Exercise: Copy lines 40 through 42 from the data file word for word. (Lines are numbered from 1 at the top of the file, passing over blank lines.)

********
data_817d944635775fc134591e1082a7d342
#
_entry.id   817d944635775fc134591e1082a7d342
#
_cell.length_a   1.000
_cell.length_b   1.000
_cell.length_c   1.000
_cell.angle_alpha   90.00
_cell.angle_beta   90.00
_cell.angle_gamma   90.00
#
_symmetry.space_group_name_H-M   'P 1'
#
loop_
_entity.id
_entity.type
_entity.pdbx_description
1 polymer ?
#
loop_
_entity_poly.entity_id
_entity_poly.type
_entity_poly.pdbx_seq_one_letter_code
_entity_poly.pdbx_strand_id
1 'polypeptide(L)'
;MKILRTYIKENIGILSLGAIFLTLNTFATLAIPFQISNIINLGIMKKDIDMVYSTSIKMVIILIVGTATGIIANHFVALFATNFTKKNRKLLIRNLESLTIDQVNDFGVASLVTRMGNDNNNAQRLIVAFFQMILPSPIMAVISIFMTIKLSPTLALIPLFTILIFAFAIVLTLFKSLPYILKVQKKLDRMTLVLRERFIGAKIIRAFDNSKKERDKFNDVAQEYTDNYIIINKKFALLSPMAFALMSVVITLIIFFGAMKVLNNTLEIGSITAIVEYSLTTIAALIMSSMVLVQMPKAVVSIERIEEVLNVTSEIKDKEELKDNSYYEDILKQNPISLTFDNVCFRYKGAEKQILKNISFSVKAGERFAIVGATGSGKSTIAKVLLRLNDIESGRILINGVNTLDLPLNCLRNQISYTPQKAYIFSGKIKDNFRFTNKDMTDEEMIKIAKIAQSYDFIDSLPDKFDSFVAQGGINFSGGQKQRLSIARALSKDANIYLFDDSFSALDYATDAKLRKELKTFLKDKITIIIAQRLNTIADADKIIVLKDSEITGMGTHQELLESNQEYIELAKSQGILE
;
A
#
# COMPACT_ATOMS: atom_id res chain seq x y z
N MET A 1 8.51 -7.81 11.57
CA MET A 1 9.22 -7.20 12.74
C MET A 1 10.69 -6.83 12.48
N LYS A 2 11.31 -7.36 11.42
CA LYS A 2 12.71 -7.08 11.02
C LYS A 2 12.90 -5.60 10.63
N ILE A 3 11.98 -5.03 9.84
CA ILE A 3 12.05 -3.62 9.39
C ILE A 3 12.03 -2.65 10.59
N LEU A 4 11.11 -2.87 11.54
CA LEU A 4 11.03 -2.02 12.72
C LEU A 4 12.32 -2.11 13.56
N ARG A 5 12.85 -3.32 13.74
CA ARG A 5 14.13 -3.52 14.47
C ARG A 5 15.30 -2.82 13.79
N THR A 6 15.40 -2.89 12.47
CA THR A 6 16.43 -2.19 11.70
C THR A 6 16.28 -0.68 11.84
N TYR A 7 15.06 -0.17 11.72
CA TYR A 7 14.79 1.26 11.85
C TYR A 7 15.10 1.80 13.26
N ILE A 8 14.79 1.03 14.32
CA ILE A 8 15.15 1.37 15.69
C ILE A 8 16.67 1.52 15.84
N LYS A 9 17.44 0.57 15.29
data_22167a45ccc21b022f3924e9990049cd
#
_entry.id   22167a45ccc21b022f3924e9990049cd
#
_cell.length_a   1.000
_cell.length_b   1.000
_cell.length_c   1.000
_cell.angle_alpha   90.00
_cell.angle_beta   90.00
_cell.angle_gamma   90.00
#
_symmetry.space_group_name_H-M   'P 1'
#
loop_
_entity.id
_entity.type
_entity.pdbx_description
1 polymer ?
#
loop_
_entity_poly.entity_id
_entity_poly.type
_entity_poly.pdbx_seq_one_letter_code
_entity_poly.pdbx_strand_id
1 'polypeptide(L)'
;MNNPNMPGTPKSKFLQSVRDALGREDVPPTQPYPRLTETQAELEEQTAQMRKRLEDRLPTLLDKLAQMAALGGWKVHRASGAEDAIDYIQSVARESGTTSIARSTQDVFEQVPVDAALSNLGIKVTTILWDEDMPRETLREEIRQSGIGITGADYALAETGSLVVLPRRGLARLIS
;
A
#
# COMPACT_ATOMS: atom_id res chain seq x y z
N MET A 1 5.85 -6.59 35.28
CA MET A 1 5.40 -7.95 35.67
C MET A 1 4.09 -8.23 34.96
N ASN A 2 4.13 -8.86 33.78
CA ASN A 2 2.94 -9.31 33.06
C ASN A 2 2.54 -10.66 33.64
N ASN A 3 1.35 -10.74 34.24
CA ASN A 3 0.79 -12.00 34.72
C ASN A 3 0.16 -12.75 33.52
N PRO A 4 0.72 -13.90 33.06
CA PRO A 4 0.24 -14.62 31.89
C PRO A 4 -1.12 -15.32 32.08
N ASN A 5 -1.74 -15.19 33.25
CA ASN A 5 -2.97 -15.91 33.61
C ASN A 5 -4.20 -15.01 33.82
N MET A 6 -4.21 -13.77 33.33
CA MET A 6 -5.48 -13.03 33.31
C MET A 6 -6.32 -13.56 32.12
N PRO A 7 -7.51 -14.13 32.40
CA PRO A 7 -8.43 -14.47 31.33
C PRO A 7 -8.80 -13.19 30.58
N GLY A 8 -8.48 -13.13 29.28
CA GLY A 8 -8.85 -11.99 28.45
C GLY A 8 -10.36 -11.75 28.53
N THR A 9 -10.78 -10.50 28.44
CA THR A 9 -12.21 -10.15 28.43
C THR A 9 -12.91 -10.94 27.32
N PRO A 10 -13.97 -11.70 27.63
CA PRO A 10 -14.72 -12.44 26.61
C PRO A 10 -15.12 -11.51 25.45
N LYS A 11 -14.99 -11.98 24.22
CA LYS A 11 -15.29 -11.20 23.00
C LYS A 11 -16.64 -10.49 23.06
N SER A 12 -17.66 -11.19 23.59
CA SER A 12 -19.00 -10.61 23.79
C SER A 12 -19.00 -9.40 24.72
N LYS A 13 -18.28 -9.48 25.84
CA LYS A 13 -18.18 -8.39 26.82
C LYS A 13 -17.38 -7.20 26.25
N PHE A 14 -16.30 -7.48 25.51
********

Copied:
N LEU A 4 11.11 -2.87 11.54
CA LEU A 4 11.03 -2.02 12.72
C LEU A 4 12.32 -2.11 13.56